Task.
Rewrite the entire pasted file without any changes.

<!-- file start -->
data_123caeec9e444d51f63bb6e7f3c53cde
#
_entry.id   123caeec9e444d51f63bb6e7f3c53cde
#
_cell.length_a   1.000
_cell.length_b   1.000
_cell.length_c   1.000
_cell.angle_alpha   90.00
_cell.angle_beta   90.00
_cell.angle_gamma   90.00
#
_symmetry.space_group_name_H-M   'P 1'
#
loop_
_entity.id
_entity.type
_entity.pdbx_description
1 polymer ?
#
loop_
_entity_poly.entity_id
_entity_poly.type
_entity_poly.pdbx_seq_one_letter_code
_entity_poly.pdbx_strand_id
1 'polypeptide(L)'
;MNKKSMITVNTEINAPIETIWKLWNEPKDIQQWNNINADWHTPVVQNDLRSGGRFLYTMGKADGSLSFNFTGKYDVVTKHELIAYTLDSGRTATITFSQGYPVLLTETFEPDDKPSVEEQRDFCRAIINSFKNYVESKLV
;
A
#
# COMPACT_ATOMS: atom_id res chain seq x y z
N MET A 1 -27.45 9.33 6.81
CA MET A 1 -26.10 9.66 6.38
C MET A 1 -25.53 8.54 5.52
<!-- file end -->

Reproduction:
data_123caeec9e444d51f63bb6e7f3c53cde
#
_entry.id   123caeec9e444d51f63bb6e7f3c53cde
#
_cell.length_a   1.000
_cell.length_b   1.000
_cell.length_c   1.000
_cell.angle_alpha   90.00
_cell.angle_beta   90.00
_cell.angle_gamma   90.00
#
_symmetry.space_group_name_H-M   'P 1'
#
loop_
_entity.id
_entity.type
_entity.pdbx_description
1 polymer ?
#
loop_
_entity_poly.entity_id
_entity_poly.type
_entity_poly.pdbx_seq_one_letter_code
_entity_poly.pdbx_strand_id
1 'polypeptide(L)'
;MNKKSMITVNTEINAPIETIWKLWNEPKDIQQWNNINADWHTPVVQNDLRSGGRFLYTMGKADGSLSFNFTGKYDVVTKHELIAYTLDSGRTATITFSQGYPVLLTETFEPDDKPSVEEQRDFCRAIINSFKNYVESKLV
;
A
#
# COMPACT_ATOMS: atom_id res chain seq x y z
N MET A 1 -27.45 9.33 6.81
CA MET A 1 -26.10 9.66 6.38
C MET A 1 -25.53 8.54 5.52